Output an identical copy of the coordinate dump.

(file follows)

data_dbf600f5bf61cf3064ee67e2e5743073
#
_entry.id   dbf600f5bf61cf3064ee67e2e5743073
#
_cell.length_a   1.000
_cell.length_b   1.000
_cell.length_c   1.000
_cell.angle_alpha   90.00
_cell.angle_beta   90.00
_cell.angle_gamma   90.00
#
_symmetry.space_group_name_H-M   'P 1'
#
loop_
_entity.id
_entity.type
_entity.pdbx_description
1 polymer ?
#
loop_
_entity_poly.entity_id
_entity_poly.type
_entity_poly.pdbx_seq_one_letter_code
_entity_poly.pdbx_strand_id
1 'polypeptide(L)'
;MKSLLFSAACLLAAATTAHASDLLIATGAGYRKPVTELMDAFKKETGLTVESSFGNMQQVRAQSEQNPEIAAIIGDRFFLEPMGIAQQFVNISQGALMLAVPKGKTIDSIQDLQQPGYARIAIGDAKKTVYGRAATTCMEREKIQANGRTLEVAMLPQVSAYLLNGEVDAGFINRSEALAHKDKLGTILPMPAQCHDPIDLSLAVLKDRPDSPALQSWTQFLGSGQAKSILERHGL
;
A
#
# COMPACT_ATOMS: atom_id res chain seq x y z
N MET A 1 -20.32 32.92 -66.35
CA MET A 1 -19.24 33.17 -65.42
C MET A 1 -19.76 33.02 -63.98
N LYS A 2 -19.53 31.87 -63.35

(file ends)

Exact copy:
data_dbf600f5bf61cf3064ee67e2e5743073
#
_entry.id   dbf600f5bf61cf3064ee67e2e5743073
#
_cell.length_a   1.000
_cell.length_b   1.000
_cell.length_c   1.000
_cell.angle_alpha   90.00
_cell.angle_beta   90.00
_cell.angle_gamma   90.00
#
_symmetry.space_group_name_H-M   'P 1'
#
loop_
_entity.id
_entity.type
_entity.pdbx_description
1 polymer ?
#
loop_
_entity_poly.entity_id
_entity_poly.type
_entity_poly.pdbx_seq_one_letter_code
_entity_poly.pdbx_strand_id
1 'polypeptide(L)'
;MKSLLFSAACLLAAATTAHASDLLIATGAGYRKPVTELMDAFKKETGLTVESSFGNMQQVRAQSEQNPEIAAIIGDRFFLEPMGIAQQFVNISQGALMLAVPKGKTIDSIQDLQQPGYARIAIGDAKKTVYGRAATTCMEREKIQANGRTLEVAMLPQVSAYLLNGEVDAGFINRSEALAHKDKLGTILPMPAQCHDPIDLSLAVLKDRPDSPALQSWTQFLGSGQAKSILERHGL
;
A
#
# COMPACT_ATOMS: atom_id res chain seq x y z
N MET A 1 -20.32 32.92 -66.35
CA MET A 1 -19.24 33.17 -65.42
C MET A 1 -19.76 33.02 -63.98
N LYS A 2 -19.53 31.87 -63.35